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book review

Heather Marshall's Looking For Jane is a confident debut that offers a fascinating, often disturbing insight into the state of Canadian women’s reproductive rights in our recent history.Amanda Kopcic/Handout

  • Title: Looking for Jane
  • Author: Heather Marshall
  • Genre: Historical Fiction
  • Publisher: Simon & Schuster
  • Pages: 400

A young woman sits alone in an exam room of a Toronto emergency room. Her jeans are soaked with her cousin’s blood, who has been admitted after nearly collapsing on the subway while coming home from a backroom abortion.

Terrified of getting them both in trouble – it is 1979, and procuring and conducting an abortion is still a criminal act – the young woman, named Nancy, is trying to evade a doctor’s questions. She’s already dodged the accusations of a male doctor, who knows perfectly well how a young woman ends up almost hemorrhaging to death because of a perforated organ and has threatened her with the police. When another doctor appears in the doorway, she braces herself for another round of interrogation. Instead, the woman closes the door, explains she’s recording her cousin’s case as a miscarriage and then says something unexpected.

“If you, or a friend, or any other girl close to you ends up pregnant when they don’t want to be, you need to call around to doctors’ offices and ask for Jane,” she says quietly. “Call around, keep asking for Jane, and you’ll eventually get what you need.”

In Looking for Jane, Heather Marshall tells her story using three interwoven timelines.

As the title might suggest, the matter of this “Jane” is central to Looking For Jane, a confident debut that offers a fascinating, often disturbing insight into the state of Canadian women’s reproductive rights in our recent history. If you mistakenly assumed Canada decriminalized abortion roughly around or even before Roe v. Wade, buckle up because a) it didn’t actually happen here until 1988 and b) as with so much of our past, it’s much darker than the halo effect of our (relatively) more progressive present would suggest.

Marshall tells her story using three interwoven timelines: Evelyn, a pregnant teenager in 1960, sent to a maternity home to have her baby on the quiet; the aforementioned Nancy in 1971, who strongly suspects she may have been adopted; and Angela in the present day, undergoing fertility treatments in order to conceive with her partner. The thread that initially ties the three stories together is a decade-old letter that Angela stumbles upon one day, although it quickly becomes clear that there is much more linking these women than just some misdirected mail – and yes, it is “Jane.”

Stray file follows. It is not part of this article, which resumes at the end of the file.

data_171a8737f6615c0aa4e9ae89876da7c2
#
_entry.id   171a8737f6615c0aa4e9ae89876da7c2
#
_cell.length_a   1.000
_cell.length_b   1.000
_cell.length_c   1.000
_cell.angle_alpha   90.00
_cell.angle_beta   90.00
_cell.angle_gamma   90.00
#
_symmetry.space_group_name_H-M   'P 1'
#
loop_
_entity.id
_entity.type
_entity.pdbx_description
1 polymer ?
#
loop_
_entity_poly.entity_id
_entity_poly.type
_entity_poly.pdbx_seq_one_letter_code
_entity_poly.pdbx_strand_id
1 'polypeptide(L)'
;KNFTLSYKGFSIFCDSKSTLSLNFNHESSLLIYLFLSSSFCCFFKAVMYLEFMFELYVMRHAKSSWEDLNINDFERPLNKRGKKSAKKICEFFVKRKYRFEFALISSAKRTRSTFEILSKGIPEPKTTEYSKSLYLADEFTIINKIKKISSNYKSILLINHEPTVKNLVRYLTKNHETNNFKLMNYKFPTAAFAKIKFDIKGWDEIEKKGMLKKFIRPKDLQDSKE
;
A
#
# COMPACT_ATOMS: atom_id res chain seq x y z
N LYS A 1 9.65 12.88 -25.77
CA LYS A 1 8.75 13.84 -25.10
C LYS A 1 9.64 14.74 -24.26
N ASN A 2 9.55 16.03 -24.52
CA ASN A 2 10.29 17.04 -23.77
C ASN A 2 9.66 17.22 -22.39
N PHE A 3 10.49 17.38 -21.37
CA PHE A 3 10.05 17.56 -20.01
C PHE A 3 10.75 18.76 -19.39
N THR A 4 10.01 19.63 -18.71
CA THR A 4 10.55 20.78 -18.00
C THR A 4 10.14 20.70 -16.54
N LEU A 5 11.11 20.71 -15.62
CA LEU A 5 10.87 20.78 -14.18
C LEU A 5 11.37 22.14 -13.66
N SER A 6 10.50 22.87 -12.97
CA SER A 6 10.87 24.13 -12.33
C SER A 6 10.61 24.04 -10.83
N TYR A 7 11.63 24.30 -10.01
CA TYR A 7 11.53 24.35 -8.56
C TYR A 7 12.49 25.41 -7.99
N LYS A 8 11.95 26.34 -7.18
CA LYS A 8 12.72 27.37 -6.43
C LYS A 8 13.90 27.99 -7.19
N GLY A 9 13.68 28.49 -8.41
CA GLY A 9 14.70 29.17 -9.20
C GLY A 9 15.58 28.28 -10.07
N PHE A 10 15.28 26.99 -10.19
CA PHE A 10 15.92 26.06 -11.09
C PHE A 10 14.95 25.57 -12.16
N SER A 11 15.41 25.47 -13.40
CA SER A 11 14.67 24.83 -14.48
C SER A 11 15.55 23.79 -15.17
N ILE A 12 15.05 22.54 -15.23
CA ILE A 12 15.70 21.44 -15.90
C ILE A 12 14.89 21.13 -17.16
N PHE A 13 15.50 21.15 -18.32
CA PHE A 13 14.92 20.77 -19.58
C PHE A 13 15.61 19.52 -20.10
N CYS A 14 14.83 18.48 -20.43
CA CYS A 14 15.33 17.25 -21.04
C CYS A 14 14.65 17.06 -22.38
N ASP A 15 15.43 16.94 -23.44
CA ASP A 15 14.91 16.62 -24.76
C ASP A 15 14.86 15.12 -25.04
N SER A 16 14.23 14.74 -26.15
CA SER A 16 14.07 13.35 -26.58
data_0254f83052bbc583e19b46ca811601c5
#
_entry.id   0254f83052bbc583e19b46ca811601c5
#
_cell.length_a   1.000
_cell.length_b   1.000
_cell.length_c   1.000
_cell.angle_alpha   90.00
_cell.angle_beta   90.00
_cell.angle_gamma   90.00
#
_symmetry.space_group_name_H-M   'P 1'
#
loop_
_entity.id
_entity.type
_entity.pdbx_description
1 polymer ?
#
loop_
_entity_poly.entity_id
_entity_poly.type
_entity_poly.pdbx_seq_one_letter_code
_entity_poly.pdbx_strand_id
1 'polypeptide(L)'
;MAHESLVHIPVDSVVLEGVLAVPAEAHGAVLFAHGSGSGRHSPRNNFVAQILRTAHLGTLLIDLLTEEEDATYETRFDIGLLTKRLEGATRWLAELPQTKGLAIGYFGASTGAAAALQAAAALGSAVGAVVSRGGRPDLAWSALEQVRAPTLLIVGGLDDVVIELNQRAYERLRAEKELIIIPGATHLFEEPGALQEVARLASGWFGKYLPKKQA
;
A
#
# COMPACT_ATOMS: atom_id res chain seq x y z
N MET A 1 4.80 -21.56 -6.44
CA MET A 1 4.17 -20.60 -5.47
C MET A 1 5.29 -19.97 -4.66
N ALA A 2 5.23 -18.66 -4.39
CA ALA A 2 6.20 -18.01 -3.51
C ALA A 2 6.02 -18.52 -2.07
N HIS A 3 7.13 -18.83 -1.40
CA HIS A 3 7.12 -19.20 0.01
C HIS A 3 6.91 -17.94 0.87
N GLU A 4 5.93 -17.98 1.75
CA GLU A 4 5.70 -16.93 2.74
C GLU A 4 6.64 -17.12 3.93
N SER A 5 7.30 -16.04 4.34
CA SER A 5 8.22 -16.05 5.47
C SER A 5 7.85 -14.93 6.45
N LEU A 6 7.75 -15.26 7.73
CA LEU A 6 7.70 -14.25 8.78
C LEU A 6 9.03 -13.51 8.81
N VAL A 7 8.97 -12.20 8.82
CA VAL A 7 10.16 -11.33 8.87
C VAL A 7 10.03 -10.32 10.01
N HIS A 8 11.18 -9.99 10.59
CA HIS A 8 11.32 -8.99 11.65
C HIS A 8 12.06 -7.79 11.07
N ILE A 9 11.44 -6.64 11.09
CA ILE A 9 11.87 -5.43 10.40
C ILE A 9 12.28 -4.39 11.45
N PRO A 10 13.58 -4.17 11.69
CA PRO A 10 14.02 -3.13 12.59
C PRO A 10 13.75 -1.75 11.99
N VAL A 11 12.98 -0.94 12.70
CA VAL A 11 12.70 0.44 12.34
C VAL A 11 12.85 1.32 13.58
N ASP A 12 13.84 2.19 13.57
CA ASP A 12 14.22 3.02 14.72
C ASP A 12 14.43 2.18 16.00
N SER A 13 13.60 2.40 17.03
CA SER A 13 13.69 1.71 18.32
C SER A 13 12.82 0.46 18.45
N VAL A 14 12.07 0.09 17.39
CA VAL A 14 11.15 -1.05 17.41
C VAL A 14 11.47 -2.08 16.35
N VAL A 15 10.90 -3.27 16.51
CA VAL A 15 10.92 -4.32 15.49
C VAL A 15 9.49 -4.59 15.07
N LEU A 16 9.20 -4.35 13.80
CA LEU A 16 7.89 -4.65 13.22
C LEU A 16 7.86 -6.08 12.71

For Evelyn, scarred by a traumatic experience in a maternity home run by nuns who profited from railroading vulnerable girls into giving up their babies for adoption, “Jane” refers not just to the baby she lost, but also to the cause to which she devotes her life: the Jane Network, a clandestine circle of doctors and activists who made safe abortions accessible to women when it was still illegal in Canada. It is here that her story intersects with that of Nancy, who “visits Jane” to have an abortion herself, but later becomes a volunteer in the high-stakes, high-pressure work, risking jail time if discovered. For Angela, connecting with Evelyn years later, “Jane” represents the sacrifices made and tragedies faced by the women who came before her – and also an actual person who’s part of a plot twist toward the end that might just try those with a low tolerance for soap-opera style melodramatic reveals. (It’s clever but so neat it’s a bit … silly?)

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Marshall has a master’s degree in history, and it’s obvious that this book, written in clear, easy-to-read prose, is deeply researched, almost to a fault. At times it suffers from something that often afflicts historical novels, wherein the characters somehow turn up at every relevant major event and experience the extreme of every real-life scenario, to a point where it strains the credulity of even those most willing to suspend their belief for narrative purposes. For example: Not only do the police raid Evelyn’s practice while she’s performing Nancy’s abortion (a scene based on real events), but a few years later they’re together again when another client of “Jane” turns out to be a cop wearing a wire, and they narrowly escape jail time (again, based on something that really happened.) This is not to say that this sequence of events couldn’t (and didn’t) happen to the same two people in real life, but sometimes it’s just a shoehorn-this-anecdote-I-found-in-my-research too far, you know?

Minor faults aside, this is an engaging book that deals sensitively with harrowing topics – adoption, abortion, miscarriage, abuse, suicide – with an emotional intelligence that means nothing ever feels gratuitous, or that real human pain is being exploited for plot’s sake. It is also a timely book, when the pandemic has affected Canadians’ often already limited access to reproductive care and services – and when, despite government promises, no federal legislation exists to actually define equitable access to abortion across Canada. And, as Marshall points out in her afterword, there has been no action on a 2018 committee recommendation that the government issue a formal acknowledgment and apology to the estimated 300,000 mothers who were forced or coerced into giving up their babies in those postwar maternity homes.

In many ways, it would appear we are still, as it were, looking for Jane.

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